Low on drama, high on showmanship at the UN
Reporter's notebook

Low on drama, high on showmanship at the UN

Netanyahu’s speech demonstrated carefully planned PR work during a snoozy second week at the General Assembly

Rebecca Shimoni Stoil is the Times of Israel's Washington correspondent.

Prime Minister Benjamin Netanyahu holds up a photo of a purported Hamas rocket as he addresses the 69th Session of the UN General Assembly, September 29, 2014, in New York. (photo credit: AFP/Timothy A. Clary)
Prime Minister Benjamin Netanyahu holds up a photo of a purported Hamas rocket as he addresses the 69th Session of the UN General Assembly, September 29, 2014, in New York. (photo credit: AFP/Timothy A. Clary)

NEW YORK — With the world primed and waiting, Kyrgyz Minister for Foreign Affairs Erlan Abdyldayev took the floor at the United Nations General Assembly early Monday afternoon in New York, delivering a speech to the largest webcast audience of the day. The UN attributed it to a scheduling mishap, but the last-minute switch ensured that the otherwise-neglected central Asian state enjoyed a bit of attention intended for the main event on Manhattan’s East Side — Prime Minister Benjamin Netanyahu.

Netanyahu may have been the headlining act on Monday, but the polite, diplomatic veneer — coupled with the generally somnolent tenor of the General Assembly’s second week, dampened the drama.

Netanyahu’s speech was a carefully scripted accomplishment of media savvy, from the widely anticipated prop (this time, a picture of a Gazan girl in a red shirt playing next to rocket launchers), to the sleek infographics tweeted out real-time by the Prime Minister’s Office, creating the effect of a PowerPoint presentation directed at social media users.

If Israeli diplomats were concerned about a stony, silent reception for a leader who described the United Nations’ Human Rights Council as an “oxymoron,” they filled the potential void with a sizable team on the plenary floor, and also mustered an enthusiastic following in the visitors’ boxes, including longtime Netanyahu supporter and US casino mogul Sheldon Adelson. The result was that Netanyahu’s strongest one-liners were greeted by what sounded like enthusiastic applause from the plenary — critical for viewers, who mostly saw shots of Netanyahu on the podium, pausing until the applause subsided.

In the hall itself, attendance was only slightly less impressive than it had been throughout the day. Unlike in previous years, Netanyahu spoke on the second week of the General Assembly — in accordance with Israeli diplomatic policy of not attending GA events during the Jewish High Holidays. All of the plenary speeches in the second week are notable for their light audiences. The big show, as one New York cop told passersby outside of the building, was last week.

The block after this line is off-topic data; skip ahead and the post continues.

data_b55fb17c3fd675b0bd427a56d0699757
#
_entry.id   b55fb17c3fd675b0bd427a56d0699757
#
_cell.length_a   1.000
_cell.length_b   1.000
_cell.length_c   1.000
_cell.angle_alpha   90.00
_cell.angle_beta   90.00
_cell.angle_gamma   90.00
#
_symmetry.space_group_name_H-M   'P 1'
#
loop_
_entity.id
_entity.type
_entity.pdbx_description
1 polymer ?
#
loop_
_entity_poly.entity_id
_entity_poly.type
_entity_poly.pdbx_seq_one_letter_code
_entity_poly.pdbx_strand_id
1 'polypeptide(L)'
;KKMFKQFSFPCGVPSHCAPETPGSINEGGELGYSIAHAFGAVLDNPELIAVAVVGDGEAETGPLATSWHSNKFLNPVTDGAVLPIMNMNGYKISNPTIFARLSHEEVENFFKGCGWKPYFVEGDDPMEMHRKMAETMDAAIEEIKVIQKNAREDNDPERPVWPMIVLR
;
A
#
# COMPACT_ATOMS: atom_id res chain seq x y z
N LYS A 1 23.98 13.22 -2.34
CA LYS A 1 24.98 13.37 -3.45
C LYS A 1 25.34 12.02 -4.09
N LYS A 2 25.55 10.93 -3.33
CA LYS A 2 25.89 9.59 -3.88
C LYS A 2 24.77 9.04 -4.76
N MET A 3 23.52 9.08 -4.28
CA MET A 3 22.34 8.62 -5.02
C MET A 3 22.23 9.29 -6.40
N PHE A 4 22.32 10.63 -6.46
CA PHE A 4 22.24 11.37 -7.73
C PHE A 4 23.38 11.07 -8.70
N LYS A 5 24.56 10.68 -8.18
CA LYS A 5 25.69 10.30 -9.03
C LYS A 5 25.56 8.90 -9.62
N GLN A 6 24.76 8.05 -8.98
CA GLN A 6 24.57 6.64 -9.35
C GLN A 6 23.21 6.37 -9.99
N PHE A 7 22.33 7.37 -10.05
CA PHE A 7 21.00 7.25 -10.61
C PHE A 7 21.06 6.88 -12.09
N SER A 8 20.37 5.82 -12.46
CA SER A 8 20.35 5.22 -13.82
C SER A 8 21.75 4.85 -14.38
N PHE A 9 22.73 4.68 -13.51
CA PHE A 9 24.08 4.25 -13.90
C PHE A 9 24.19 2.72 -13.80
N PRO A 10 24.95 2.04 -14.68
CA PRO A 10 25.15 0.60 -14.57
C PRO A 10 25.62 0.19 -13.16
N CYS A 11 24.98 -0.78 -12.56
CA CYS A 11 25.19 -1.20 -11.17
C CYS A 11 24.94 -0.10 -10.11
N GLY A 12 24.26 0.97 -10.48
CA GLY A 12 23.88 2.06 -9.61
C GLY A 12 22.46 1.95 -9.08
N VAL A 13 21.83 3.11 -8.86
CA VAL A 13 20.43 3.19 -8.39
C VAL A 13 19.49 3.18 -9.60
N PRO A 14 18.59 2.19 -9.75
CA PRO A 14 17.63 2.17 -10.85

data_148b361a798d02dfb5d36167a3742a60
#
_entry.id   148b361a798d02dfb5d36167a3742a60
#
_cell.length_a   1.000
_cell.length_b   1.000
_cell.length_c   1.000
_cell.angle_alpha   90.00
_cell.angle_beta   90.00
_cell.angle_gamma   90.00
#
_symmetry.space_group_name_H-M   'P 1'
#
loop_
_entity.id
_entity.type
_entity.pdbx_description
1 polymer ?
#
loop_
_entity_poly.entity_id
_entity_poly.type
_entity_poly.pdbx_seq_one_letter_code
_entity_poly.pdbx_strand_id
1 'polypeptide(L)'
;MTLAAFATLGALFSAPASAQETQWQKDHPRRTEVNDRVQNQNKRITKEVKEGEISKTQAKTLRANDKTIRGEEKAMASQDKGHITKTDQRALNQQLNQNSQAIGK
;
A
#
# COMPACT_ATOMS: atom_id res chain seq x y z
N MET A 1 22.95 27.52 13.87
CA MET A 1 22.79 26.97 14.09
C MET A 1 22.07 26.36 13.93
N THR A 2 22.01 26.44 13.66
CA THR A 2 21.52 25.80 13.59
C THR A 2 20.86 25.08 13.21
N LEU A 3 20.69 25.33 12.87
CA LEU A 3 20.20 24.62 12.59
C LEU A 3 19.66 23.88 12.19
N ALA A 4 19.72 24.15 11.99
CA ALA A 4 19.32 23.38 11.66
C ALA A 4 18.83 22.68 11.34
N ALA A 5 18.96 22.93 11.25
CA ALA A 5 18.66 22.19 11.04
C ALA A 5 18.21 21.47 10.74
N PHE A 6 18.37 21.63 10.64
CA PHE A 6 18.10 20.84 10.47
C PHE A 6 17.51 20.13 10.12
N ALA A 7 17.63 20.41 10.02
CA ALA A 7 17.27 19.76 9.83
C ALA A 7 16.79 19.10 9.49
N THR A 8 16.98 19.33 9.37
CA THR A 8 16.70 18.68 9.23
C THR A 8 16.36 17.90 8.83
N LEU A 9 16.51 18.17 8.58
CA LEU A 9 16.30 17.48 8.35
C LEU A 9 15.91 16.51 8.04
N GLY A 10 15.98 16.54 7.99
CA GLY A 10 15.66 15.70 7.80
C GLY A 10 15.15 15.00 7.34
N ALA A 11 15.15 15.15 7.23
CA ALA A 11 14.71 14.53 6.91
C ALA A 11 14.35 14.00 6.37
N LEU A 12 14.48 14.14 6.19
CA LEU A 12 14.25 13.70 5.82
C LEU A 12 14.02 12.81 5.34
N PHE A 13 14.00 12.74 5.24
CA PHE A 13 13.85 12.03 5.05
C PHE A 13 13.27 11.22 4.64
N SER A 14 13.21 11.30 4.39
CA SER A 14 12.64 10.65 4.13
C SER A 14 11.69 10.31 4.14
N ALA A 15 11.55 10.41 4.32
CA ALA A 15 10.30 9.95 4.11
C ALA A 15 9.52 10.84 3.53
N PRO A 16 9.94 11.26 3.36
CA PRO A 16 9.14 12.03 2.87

But if the circus on the East Side had somewhat abated from a week that included US President Barack Obama, Iranian President Hassan Rouhani, Russian Foreign Minister Sergey Lavrov and Palestinian Authority President Mahmoud Abbas, Netanyahu’s speech was clearly the highlight of the day, both in the UN and among its followers. Across the Internet, viewership of the UN’s livestream channel increased tenfold when the Israeli PM took the podium.

In a gesture to the fact that US-Israel relations are not utterly bruised, the US gave Netanyahu top-level representation from US Ambassador to the United Nations Samantha Power and a sizable coterie of diplomats including Ambassador to Israel Dan Shapiro.

The US delegation had been much smaller, for instance, during an earlier speech Monday from Syrian Foreign Minister Walid Moallem. Characteristic UN disdain was on display during Moallem’s speech. With an audience sparse compared even to the light overall attendance, Moallem meandered through his talk while delegates pecked away at laptops, scrawled notes, shifted papers, and even turned into the aisles so as not to face the Syrian speaker.

By comparison, Netanyahu’s diplomatically polite audience included a number of Arab states, with representatives from the Palestinian Authority, Kuwait, Egypt and Syria, although at least one Egyptian diplomat engaged in the traditional UN mark of disdain — clicking away at her computer while he spoke. In comparison, the one member of the Palestinian delegation who remained in the plenary watched Netanyahu intently throughout the speech.

Perhaps the greatest act of anti-Israel protest on show in the complacent plenary occurred as members of one delegation walked out in the middle of his talk, precisely as he denied charges of war crimes and genocide in Gaza. But if UN observers had expected major drama in the hall, it was not to be.

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